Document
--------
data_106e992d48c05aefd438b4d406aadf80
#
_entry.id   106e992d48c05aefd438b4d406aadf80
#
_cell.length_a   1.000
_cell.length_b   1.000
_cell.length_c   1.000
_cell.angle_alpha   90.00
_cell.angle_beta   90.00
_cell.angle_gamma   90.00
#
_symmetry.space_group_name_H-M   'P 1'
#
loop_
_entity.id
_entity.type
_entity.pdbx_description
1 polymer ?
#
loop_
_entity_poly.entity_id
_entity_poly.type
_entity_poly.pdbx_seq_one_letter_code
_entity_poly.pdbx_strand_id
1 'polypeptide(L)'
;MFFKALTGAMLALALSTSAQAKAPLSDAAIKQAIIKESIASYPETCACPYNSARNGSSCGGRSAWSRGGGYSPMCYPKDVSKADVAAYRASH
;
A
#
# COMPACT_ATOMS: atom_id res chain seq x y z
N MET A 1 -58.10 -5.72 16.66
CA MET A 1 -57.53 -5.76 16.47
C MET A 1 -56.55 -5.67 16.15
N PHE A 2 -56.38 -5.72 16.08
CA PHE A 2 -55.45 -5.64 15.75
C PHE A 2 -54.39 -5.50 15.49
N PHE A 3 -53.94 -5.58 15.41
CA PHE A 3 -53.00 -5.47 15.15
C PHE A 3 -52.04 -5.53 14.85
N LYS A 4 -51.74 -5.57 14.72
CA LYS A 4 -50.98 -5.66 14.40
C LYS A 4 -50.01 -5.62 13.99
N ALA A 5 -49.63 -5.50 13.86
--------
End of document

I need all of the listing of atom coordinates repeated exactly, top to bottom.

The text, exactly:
data_106e992d48c05aefd438b4d406aadf80
#
_entry.id   106e992d48c05aefd438b4d406aadf80
#
_cell.length_a   1.000
_cell.length_b   1.000
_cell.length_c   1.000
_cell.angle_alpha   90.00
_cell.angle_beta   90.00
_cell.angle_gamma   90.00
#
_symmetry.space_group_name_H-M   'P 1'
#
loop_
_entity.id
_entity.type
_entity.pdbx_description
1 polymer ?
#
loop_
_entity_poly.entity_id
_entity_poly.type
_entity_poly.pdbx_seq_one_letter_code
_entity_poly.pdbx_strand_id
1 'polypeptide(L)'
;MFFKALTGAMLALALSTSAQAKAPLSDAAIKQAIIKESIASYPETCACPYNSARNGSSCGGRSAWSRGGGYSPMCYPKDVSKADVAAYRASH
;
A
#
# COMPACT_ATOMS: atom_id res chain seq x y z
N MET A 1 -58.10 -5.72 16.66
CA MET A 1 -57.53 -5.76 16.47
C MET A 1 -56.55 -5.67 16.15
N PHE A 2 -56.38 -5.72 16.08
CA PHE A 2 -55.45 -5.64 15.75
C PHE A 2 -54.39 -5.50 15.49
N PHE A 3 -53.94 -5.58 15.41
CA PHE A 3 -53.00 -5.47 15.15
C PHE A 3 -52.04 -5.53 14.85
N LYS A 4 -51.74 -5.57 14.72
CA LYS A 4 -50.98 -5.66 14.40
C LYS A 4 -50.01 -5.62 13.99
N ALA A 5 -49.63 -5.50 13.86